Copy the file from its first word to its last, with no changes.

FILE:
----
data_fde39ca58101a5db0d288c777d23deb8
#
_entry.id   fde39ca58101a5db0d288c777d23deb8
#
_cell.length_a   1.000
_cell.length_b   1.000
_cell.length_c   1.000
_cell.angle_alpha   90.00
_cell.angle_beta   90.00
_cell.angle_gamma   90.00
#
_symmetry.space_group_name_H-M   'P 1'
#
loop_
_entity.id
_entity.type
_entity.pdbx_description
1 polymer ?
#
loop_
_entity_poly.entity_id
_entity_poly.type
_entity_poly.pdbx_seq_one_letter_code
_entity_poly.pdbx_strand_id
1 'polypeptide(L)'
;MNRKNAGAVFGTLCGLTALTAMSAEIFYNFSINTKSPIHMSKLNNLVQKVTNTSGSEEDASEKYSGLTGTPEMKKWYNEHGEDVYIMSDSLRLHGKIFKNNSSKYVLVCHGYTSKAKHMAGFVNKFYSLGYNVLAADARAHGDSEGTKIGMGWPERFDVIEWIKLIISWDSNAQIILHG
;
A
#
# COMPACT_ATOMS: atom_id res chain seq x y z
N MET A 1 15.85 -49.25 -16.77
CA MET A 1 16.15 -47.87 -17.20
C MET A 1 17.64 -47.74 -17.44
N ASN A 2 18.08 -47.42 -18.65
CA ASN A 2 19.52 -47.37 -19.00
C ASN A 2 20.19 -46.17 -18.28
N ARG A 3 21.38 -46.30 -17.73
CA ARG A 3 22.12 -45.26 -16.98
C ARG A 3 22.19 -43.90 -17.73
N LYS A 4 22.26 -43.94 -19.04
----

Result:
data_fde39ca58101a5db0d288c777d23deb8
#
_entry.id   fde39ca58101a5db0d288c777d23deb8
#
_cell.length_a   1.000
_cell.length_b   1.000
_cell.length_c   1.000
_cell.angle_alpha   90.00
_cell.angle_beta   90.00
_cell.angle_gamma   90.00
#
_symmetry.space_group_name_H-M   'P 1'
#
loop_
_entity.id
_entity.type
_entity.pdbx_description
1 polymer ?
#
loop_
_entity_poly.entity_id
_entity_poly.type
_entity_poly.pdbx_seq_one_letter_code
_entity_poly.pdbx_strand_id
1 'polypeptide(L)'
;MNRKNAGAVFGTLCGLTALTAMSAEIFYNFSINTKSPIHMSKLNNLVQKVTNTSGSEEDASEKYSGLTGTPEMKKWYNEHGEDVYIMSDSLRLHGKIFKNNSSKYVLVCHGYTSKAKHMAGFVNKFYSLGYNVLAADARAHGDSEGTKIGMGWPERFDVIEWIKLIISWDSNAQIILHG
;
A
#
# COMPACT_ATOMS: atom_id res chain seq x y z
N MET A 1 15.85 -49.25 -16.77
CA MET A 1 16.15 -47.87 -17.20
C MET A 1 17.64 -47.74 -17.44
N ASN A 2 18.08 -47.42 -18.65
CA ASN A 2 19.52 -47.37 -19.00
C ASN A 2 20.19 -46.17 -18.28
N ARG A 3 21.38 -46.30 -17.73
CA ARG A 3 22.12 -45.26 -16.98
C ARG A 3 22.19 -43.90 -17.73
N LYS A 4 22.26 -43.94 -19.04